Windows Server 2003 R2 FAQ

Microsoft's Windows Server roadmap has been in constant flux for years, with plans for Blackcomb and Longhorn versions of Windows Server now pushed back ever further to make room for an interim Window...

Paul Thurrott

October 6, 2010

4 Min Read
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Microsoft's Windows Server roadmap has been in constant flux for years, with plans for Blackcomb and Longhorn versions of Windows Server now pushed back ever further to make room for an interim Windows Server 2003 update dubbed Windows Server 2003 R2 ("release 2"). First revealed here on the SuperSite for Windows, R2 will include all of the free out-of-band updates Microsoft shipped for Windows Server 2003 since April 2003, including the Group Policy Management Console and Windows SharePoint Services.

Q: What is Windows Server 2003 R2?

A: Windows Server 2003 R2 is the next version of Windows Server.

Q: What does R2 mean?

A: "Release 2." The idea is that R2 will be a minor upgrade to Windows Server 2003.

Q: What is D2?

A: Microsoft once discussed releasing an interim XP client update concurrently with R2, and that client update was codenamed D2 (get it? R2-D2). However, the company instead decided to focus its current client marketing efforts on XP Reloaded (also see my XP Reloaded Activity Center), and to wait until Longhorn to deliver a new client version.

Q: What features will R2 include?

A: R2 is primarily designed to combine the gold version of Windows Server 2003 with Windows Server 2003 Service Pack 1 (SP1) and the various out-of-band updates, now called Feature Packs, that Microsoft has shipped since Windows 2003 was first released. According to Microsoft, these Feature Packs include:

  • Active Directory Application Mode (ADAM). A light run-time mode for Active Directory designed specifically for deploying secure, directory-based applications. 

  • Automated Deployment Services (ADS). A set of Microsoft imaging tools designed to help you rapidly deploy Windows 2000 Server and Windows Server 2003 remotely onto bare-metal servers. ADS also features a remote script execution framework that helps administrators perform script-based management tasks on hundreds of servers as easily as they once did on a single server.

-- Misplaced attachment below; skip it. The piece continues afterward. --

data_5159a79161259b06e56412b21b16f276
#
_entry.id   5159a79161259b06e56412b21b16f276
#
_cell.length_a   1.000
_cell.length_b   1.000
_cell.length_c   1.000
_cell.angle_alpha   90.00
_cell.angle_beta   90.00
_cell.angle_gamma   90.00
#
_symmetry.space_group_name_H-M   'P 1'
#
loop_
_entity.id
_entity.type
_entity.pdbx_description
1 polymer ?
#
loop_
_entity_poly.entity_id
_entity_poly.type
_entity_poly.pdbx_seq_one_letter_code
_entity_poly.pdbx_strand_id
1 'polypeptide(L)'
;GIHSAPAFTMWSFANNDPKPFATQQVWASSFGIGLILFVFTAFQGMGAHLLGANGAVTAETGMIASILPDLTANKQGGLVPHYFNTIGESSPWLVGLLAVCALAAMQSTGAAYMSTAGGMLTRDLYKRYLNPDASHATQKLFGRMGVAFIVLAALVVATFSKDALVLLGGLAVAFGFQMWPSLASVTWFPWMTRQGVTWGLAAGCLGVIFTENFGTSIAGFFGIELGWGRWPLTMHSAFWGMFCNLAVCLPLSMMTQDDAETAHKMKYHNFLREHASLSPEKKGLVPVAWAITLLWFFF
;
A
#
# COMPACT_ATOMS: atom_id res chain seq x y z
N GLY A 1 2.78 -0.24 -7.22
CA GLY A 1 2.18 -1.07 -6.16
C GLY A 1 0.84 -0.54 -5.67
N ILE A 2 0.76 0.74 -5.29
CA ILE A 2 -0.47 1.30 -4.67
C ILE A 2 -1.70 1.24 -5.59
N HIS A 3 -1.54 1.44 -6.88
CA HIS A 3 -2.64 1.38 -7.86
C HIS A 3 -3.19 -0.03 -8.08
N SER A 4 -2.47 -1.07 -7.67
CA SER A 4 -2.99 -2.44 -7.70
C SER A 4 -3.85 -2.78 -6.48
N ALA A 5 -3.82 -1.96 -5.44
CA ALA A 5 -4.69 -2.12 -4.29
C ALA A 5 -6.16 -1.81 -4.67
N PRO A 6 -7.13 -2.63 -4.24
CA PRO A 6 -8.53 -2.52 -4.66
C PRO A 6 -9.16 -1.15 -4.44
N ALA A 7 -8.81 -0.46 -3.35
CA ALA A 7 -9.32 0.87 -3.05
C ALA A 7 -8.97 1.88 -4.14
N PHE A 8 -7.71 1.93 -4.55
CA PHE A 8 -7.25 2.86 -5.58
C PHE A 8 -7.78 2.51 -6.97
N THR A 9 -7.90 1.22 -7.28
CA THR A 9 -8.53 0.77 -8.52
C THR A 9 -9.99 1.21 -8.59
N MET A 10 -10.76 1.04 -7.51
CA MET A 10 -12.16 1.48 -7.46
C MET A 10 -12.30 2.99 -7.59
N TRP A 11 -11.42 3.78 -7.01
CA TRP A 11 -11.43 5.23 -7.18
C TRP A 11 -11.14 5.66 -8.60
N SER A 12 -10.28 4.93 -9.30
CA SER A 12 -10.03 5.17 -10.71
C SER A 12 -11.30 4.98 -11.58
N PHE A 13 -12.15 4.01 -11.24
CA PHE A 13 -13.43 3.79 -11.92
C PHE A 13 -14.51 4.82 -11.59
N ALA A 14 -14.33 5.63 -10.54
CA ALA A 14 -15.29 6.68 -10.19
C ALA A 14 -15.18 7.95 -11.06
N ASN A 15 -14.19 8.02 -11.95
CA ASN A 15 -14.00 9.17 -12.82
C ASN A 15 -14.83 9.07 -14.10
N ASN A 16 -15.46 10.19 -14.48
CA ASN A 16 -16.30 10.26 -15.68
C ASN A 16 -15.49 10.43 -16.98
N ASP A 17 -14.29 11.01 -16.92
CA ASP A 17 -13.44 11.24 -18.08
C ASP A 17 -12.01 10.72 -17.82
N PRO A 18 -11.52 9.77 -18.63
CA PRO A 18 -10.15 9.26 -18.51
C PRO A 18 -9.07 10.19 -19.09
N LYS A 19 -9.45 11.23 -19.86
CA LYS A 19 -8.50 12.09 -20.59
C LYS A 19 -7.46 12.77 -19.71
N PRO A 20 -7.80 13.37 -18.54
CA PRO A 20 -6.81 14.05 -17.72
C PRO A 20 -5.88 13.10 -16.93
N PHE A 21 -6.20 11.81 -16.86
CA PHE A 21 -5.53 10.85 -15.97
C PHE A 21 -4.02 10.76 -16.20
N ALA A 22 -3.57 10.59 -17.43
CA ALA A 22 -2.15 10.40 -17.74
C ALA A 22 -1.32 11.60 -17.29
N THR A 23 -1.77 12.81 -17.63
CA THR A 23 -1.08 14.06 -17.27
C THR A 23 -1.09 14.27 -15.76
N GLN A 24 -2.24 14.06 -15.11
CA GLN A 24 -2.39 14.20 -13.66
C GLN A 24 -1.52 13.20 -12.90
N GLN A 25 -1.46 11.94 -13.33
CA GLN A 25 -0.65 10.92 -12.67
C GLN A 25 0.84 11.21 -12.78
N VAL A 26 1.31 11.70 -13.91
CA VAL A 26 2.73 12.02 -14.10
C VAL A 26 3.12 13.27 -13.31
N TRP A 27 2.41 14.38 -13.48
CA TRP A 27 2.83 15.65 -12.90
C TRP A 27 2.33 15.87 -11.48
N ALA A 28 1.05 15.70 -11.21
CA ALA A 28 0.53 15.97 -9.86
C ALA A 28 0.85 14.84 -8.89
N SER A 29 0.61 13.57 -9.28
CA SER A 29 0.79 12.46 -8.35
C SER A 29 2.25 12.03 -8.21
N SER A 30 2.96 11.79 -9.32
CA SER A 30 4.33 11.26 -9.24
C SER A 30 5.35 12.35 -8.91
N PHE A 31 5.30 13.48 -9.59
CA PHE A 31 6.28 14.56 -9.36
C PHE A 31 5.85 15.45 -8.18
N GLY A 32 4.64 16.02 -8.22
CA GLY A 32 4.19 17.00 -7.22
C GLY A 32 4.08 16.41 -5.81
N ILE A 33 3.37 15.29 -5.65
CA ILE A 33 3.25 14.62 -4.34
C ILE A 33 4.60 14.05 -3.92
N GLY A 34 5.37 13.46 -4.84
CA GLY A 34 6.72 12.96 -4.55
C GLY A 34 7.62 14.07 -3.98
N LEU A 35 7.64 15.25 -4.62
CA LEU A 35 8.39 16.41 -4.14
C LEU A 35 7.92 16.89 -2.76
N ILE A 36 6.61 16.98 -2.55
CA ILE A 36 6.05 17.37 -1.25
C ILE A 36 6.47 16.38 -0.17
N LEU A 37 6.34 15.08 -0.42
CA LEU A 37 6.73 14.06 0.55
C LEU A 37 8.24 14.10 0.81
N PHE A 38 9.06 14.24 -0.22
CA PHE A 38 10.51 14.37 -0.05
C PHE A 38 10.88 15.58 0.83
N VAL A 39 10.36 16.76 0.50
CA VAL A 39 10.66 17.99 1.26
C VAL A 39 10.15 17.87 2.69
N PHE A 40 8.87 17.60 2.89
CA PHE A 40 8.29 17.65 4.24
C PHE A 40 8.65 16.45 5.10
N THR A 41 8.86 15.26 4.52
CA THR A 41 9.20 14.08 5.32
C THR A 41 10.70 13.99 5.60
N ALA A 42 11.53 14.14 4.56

• DSML Services for Windows (DSML). Enables Active Directory access using SOAP over HTTP. 

  • Identity Integration Feature Pack (IIFP). Manages identities and user details across Active Directory, Active Directory Application Mode (ADAM), Microsoft Exchange 2000 Server, and Exchange Server 2003 environments. 

  • Remote Control Add-on for Active Directory Users and Computers. An add-on that adds the option to right-click a computer account in the Active Directory MMC and choose Remote Control on that computer by opening a Terminal/Remote Desktop connection to that computer. 

  • Services for NetWare 5.02 SP2. A cumulative set of updates and services that have been offered since the release of Services for Netware 5.01 SP 1. 

  • Shadow Copy Client. A client update that lets Windows versions earlier than Windows Server 2003 take advantage of the intelligent file storage capabilities of the Shadow Copies of Shared Folders feature. 

  • Windows Rights Management Services (Windows RMS). An information protection technology that works with RMS-enabled applications to help safeguard digital information from unauthorized use?both online and offline, inside and outside of the firewall. 

  • Windows Rights Management Services Client. The client code for Windows RMS. 

  • Windows SharePoint Services. A powerful Web-based team collaboration environment. The R2 version will include TrustBridge compatibility for sharing information with partner companies and customers. 

  • Windows System Resource Manager (WSRM). Provides resource management and enables the allocation of resources among multiple applications based on business priorities.

R2 will also include the 2.0 version of the Microsoft .NET runtime engine and new, unique features, such as branch-office support.

Q: Why would Microsoft bother to issue such an update?

A: Windows Server 2003 is currently locked in time, but Microsoft has issued a wide range of Feature Packs that offer additional functionality many customers may never discover. By rolling these features into the core OS, and adding the security-oriented updates from SP1, Microsoft can offer customers a better, more integrated, more easily supportable, and more secure version of Windows Server 2003. And existing Windows Server 2003 customers can continue to download all of the post-RTM updates for free, as before.

Also, the R2 release is in keeping with Microsoft's new Windows Server roadmap. See my interview with Bob Muglia for details.

Q: What will R2 cost?

A: R2 will simply replace existing Windows Server 2003 SKUs when it's released and will therefore be the same price as Windows Server 2003. However, Software Assurance (SA) customers will get Windows Server 2003 R2 at no cost if the release ships during their subscription timeframe.

Q: When will R2 ship?

A: Microsoft hasn't determined a final ship date for R2, but it is aiming for Summer 2005.

Last updated September 17, 2004.

About the Author(s)

Paul Thurrott

Paul Thurrott is senior technical analyst for Windows IT Pro. He writes the SuperSite for Windows, a weekly editorial for Windows IT Pro UPDATE, and a daily Windows news and information newsletter called WinInfo Daily UPDATE.

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